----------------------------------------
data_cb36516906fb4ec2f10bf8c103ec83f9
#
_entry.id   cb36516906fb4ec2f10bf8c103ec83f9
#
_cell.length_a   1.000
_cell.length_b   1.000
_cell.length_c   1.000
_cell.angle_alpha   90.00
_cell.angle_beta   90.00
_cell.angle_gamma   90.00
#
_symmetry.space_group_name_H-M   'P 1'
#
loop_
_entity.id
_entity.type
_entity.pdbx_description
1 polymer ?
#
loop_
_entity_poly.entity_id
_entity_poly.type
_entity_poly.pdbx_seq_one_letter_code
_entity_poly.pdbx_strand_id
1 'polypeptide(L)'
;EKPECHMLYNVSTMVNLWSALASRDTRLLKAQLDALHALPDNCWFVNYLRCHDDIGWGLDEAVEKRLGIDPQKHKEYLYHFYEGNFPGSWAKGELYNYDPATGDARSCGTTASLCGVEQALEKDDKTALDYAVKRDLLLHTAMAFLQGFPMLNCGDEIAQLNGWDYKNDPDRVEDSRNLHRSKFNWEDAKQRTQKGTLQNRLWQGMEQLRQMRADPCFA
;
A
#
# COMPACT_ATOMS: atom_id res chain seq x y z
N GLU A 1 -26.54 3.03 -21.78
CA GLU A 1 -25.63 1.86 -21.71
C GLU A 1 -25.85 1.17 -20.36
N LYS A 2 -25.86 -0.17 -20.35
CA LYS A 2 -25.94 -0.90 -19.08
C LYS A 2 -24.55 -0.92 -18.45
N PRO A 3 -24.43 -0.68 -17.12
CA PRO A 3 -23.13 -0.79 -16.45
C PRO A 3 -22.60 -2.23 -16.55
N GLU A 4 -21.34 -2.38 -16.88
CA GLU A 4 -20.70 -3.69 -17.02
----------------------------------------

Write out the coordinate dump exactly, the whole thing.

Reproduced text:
data_cb36516906fb4ec2f10bf8c103ec83f9
#
_entry.id   cb36516906fb4ec2f10bf8c103ec83f9
#
_cell.length_a   1.000
_cell.length_b   1.000
_cell.length_c   1.000
_cell.angle_alpha   90.00
_cell.angle_beta   90.00
_cell.angle_gamma   90.00
#
_symmetry.space_group_name_H-M   'P 1'
#
loop_
_entity.id
_entity.type
_entity.pdbx_description
1 polymer ?
#
loop_
_entity_poly.entity_id
_entity_poly.type
_entity_poly.pdbx_seq_one_letter_code
_entity_poly.pdbx_strand_id
1 'polypeptide(L)'
;EKPECHMLYNVSTMVNLWSALASRDTRLLKAQLDALHALPDNCWFVNYLRCHDDIGWGLDEAVEKRLGIDPQKHKEYLYHFYEGNFPGSWAKGELYNYDPATGDARSCGTTASLCGVEQALEKDDKTALDYAVKRDLLLHTAMAFLQGFPMLNCGDEIAQLNGWDYKNDPDRVEDSRNLHRSKFNWEDAKQRTQKGTLQNRLWQGMEQLRQMRADPCFA
;
A
#
# COMPACT_ATOMS: atom_id res chain seq x y z
N GLU A 1 -26.54 3.03 -21.78
CA GLU A 1 -25.63 1.86 -21.71
C GLU A 1 -25.85 1.17 -20.36
N LYS A 2 -25.86 -0.17 -20.35
CA LYS A 2 -25.94 -0.90 -19.08
C LYS A 2 -24.55 -0.92 -18.45
N PRO A 3 -24.43 -0.68 -17.12
CA PRO A 3 -23.13 -0.79 -16.45
C PRO A 3 -22.60 -2.23 -16.55
N GLU A 4 -21.34 -2.38 -16.88
CA GLU A 4 -20.70 -3.69 -17.02